“It does provide an advantage, from your friend circle and from people who admire you. But at the end, I feel, your talent will have to speak for you. Even though, this factor has helped me immensely, there is a huge amount of struggle and hard work put in by me and my team at Prannah to reach where we are today.” replies Poornima.

Kochi has hosted its share of Kerala Fashion Weeks, but the prejudice against this industry and the domain of fashion designing remain the same. People here consider it a flimsy work of sketch or illustration, or worse, pass it on as tailoring. But something they don’t understand is how much it has boomed over time and how much hard work has gone into it.

“It’s a huge business, a huge Empire.” says Ashima. “The people’s outlook needs to change. They need to understand that when we learn about fashion, we also learn about Marketing, branding, Printing and so much more. It’s a Huge Business.”

It doesn’t go without mentioning that this field has attracted many, some of them were successful, while others not so much. It all comes down to acceptance. “It also depends on how you market yourselves.” believes Ashima. “At the end of the day, what matters is the story that the picture tells.”

Another infamous hearsay that goes around is about how only women have an inclination towards the field. This tittle-tattle arises from the orthodox responsibility that the society takes upon itself to discourage men from entering into this field, in case it addles with their masculine standards.


Sreejith Jeevan, a very successful owner of the boutique Rowka, feels against fashion industry to be biased in any manner. “Of course, women enjoy shopping more than men do, but it cannot be neglected how the menswear industry has boomed since its growth. From a fashion student perspective, yes, women may be larger in number, but again when it comes to practising fashion, I don’t believe there is too much of a difference.”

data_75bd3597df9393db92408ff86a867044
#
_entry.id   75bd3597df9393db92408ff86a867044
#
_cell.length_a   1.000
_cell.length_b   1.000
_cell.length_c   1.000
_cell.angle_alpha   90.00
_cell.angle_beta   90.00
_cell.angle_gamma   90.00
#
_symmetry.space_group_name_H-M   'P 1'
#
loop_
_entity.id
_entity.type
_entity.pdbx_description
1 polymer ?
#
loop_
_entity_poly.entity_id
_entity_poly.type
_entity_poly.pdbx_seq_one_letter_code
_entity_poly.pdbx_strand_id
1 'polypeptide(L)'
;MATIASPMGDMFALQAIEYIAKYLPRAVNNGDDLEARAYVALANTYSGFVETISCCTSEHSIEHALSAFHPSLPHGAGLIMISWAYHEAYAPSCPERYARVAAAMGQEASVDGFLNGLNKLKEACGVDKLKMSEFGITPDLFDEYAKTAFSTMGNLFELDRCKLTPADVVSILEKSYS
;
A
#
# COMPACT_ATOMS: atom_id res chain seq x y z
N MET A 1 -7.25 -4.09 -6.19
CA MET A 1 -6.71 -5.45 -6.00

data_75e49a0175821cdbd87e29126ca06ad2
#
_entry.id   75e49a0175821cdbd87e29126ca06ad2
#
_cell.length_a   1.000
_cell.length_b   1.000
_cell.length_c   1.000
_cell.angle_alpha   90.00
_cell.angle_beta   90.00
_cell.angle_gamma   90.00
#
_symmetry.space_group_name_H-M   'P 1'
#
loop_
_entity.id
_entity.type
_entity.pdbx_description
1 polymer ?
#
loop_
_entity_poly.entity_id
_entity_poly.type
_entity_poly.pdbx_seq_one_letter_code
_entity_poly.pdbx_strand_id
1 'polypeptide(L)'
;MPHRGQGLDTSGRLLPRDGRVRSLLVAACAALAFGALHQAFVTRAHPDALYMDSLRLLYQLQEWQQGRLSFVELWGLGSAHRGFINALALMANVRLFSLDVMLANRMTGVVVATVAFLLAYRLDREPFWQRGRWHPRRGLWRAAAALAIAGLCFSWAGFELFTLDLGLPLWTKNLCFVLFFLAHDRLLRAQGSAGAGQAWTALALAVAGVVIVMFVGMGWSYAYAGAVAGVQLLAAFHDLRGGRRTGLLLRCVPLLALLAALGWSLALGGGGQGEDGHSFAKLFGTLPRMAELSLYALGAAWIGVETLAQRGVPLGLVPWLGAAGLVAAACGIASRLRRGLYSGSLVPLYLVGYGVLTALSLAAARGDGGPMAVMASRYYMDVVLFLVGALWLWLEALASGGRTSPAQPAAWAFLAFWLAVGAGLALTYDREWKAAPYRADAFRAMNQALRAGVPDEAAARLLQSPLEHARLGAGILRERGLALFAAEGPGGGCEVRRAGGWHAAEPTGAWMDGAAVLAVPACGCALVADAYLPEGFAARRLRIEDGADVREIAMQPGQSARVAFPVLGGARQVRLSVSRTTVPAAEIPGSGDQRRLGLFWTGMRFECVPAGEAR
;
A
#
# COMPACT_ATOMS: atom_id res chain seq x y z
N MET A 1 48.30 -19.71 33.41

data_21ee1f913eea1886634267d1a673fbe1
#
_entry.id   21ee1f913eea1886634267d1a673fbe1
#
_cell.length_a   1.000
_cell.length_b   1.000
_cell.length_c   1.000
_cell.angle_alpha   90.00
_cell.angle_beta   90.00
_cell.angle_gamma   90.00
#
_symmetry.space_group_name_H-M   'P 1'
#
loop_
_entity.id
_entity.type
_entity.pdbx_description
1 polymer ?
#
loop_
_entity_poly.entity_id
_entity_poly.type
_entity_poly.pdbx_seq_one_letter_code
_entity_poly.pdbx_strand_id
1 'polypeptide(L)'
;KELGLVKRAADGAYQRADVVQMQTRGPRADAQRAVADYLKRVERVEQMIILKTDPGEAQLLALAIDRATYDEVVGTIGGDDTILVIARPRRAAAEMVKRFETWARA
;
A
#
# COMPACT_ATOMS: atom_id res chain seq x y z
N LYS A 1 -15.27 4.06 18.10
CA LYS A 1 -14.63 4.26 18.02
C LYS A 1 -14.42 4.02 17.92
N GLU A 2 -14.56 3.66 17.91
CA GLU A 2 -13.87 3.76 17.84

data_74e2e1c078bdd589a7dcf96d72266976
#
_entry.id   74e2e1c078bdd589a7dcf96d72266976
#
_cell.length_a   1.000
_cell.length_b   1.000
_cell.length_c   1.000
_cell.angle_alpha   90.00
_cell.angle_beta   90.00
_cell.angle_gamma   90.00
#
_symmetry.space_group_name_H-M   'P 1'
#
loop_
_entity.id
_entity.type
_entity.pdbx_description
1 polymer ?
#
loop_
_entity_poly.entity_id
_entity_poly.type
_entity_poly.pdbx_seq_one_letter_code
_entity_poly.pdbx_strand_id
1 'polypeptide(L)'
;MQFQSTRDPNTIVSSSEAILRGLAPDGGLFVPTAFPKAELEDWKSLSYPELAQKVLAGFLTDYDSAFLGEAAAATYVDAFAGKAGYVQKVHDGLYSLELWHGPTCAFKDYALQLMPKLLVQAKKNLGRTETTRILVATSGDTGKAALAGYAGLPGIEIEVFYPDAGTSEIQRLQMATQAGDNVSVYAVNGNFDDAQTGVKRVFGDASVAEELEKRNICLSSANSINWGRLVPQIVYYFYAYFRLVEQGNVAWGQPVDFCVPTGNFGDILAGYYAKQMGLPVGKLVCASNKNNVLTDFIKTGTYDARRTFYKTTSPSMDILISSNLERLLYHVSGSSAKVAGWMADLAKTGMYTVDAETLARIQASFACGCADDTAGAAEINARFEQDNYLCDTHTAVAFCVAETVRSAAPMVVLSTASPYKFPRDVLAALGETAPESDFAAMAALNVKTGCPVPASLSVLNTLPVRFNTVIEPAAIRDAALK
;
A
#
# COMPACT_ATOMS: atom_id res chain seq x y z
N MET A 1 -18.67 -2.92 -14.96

Well, fashion industry has bloomed in Kochi compared to other parts of Kerala. Yet there is a long way to go. Plenty of people have shown their interest towards this field, as evident from boutiques springing up every other day in Kochi.

At the end of the day, it’s the new ideas that decide the future of boutique business. “At Rowka we take up every collection as a new experiment and it’s a challenge to create something new.” says Sreejith.

The art of garment creation is an immensely difficult one which involves making patterns, cutting up fabrics, measuring and stitching, ironing, packing and the list of tasks go on. The intention of the boutique culture was to promote this undervalued art form and give an opportunity to people to wear original and not off the rack clothes.

The biggest clientele that the boutiques serve are the fashion followers and the fashion conscious who religiously take it upon themselves to check the newest collections and colours.


The market is variable, but still present. It has its dry spells, but thank god for weddings and numerous award functions, people are getting a push to risk a new trend. And who else to help them experiment with fashion if not the hard-working innovative designers!

Kochi is re-inventing itself and all over Kerala people are storming in for a designer experience. Be it a Lehenga – Choli Muslim wedding or star studded traditional red Hindu Wedding Saree, people have started to look out for options. And that’s the idea the whole boutique culture is built on: more, new, better and exclusive options.